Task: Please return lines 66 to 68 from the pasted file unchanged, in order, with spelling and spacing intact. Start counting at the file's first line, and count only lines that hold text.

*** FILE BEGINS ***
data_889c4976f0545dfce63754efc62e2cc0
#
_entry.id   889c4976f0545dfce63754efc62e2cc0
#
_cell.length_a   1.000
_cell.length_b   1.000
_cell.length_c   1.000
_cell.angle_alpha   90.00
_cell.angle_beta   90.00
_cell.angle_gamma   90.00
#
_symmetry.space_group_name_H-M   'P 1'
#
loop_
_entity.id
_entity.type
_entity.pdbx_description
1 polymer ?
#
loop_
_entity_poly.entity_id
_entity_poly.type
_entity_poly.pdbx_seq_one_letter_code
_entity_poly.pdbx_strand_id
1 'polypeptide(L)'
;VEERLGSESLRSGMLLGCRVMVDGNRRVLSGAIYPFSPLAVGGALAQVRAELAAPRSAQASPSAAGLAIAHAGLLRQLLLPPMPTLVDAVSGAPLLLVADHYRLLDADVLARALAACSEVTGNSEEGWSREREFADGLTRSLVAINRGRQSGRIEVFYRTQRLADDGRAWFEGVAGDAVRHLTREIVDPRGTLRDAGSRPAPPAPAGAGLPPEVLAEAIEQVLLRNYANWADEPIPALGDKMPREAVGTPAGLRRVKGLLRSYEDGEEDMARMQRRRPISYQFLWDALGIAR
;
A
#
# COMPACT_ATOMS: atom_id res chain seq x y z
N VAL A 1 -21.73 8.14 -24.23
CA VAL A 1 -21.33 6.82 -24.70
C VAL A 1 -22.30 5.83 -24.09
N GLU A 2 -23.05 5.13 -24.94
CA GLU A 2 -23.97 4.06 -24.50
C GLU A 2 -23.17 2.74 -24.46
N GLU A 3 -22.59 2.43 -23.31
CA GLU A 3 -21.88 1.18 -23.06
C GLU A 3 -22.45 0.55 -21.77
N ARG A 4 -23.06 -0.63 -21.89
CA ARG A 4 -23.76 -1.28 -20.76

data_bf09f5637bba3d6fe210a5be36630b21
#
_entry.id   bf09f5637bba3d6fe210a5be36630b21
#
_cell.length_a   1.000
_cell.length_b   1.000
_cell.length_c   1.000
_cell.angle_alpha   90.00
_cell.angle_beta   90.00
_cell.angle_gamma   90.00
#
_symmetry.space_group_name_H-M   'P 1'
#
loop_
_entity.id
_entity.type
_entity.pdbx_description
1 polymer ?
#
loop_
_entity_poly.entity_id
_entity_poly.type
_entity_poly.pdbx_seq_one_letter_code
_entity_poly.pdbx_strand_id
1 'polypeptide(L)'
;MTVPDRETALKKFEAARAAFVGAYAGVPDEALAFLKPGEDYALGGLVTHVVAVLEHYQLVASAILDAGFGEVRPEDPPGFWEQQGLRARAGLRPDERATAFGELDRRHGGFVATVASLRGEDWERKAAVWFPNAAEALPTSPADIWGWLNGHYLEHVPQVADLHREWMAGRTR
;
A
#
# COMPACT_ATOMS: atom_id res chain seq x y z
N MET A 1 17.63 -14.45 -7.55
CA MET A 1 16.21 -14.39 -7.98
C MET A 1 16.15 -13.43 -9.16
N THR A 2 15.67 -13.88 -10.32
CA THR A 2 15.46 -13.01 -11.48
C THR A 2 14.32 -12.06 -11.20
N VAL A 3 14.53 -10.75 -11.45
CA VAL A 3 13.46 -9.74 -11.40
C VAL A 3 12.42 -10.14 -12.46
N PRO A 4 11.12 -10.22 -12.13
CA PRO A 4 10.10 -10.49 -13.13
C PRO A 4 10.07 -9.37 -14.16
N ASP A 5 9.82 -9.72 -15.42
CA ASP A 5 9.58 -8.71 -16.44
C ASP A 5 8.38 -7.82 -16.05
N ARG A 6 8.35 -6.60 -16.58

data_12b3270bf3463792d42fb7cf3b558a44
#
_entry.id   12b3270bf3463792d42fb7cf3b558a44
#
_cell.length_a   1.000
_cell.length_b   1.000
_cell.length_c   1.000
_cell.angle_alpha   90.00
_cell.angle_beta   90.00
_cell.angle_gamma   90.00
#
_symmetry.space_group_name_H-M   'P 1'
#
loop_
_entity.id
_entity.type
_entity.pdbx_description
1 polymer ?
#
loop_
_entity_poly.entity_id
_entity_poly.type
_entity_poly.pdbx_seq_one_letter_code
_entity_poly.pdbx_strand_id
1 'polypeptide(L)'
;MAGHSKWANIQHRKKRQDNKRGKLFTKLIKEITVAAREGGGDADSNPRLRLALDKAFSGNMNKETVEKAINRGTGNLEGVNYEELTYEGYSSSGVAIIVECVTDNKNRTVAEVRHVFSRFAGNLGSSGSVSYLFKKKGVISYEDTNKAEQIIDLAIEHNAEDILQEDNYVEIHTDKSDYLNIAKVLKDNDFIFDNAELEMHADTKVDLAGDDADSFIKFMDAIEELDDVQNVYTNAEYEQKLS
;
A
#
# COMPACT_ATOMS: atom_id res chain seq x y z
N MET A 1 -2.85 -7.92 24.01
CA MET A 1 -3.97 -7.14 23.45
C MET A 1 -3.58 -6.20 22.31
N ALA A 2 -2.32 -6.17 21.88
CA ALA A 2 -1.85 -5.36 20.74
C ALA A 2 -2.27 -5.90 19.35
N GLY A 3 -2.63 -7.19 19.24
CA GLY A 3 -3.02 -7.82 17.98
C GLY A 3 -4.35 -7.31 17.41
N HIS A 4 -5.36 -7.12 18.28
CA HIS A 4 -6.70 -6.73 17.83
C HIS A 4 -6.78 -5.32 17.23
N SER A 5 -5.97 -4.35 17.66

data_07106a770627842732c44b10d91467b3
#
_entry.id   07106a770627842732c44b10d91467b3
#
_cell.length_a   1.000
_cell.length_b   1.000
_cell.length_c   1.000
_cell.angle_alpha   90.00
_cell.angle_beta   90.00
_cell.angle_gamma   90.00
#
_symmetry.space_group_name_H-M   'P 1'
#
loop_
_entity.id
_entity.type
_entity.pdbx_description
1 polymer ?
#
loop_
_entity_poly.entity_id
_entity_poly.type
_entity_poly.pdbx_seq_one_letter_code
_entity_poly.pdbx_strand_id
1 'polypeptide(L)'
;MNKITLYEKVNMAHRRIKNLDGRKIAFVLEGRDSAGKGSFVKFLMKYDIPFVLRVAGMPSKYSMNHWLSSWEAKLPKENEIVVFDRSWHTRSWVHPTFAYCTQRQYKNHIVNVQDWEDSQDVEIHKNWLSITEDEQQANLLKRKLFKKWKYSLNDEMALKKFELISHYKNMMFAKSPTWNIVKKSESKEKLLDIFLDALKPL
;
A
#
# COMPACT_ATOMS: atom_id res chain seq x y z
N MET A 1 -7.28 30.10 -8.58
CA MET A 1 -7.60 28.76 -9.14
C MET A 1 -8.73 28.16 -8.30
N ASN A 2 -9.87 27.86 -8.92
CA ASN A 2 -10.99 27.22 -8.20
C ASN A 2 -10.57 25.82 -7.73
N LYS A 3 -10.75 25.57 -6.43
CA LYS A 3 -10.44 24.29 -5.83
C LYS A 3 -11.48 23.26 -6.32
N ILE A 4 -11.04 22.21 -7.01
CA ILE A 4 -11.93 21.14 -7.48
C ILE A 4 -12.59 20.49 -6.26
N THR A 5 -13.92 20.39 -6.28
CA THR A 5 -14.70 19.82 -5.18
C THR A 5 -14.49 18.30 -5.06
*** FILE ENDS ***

1 'polypeptide(L)'
;MTVPDRETALKKFEAARAAFVGAYAGVPDEALAFLKPGEDYALGGLVTHVVAVLEHYQLVASAILDAGFGEVRPEDPPGFWEQQGLRARAGLRPDERATAFGELDRRHGGFVATVASLRGEDWERKAAVWFPNAAEALPTSPADIWGWLNGHYLEHVPQVADLHREWMAGRTR
;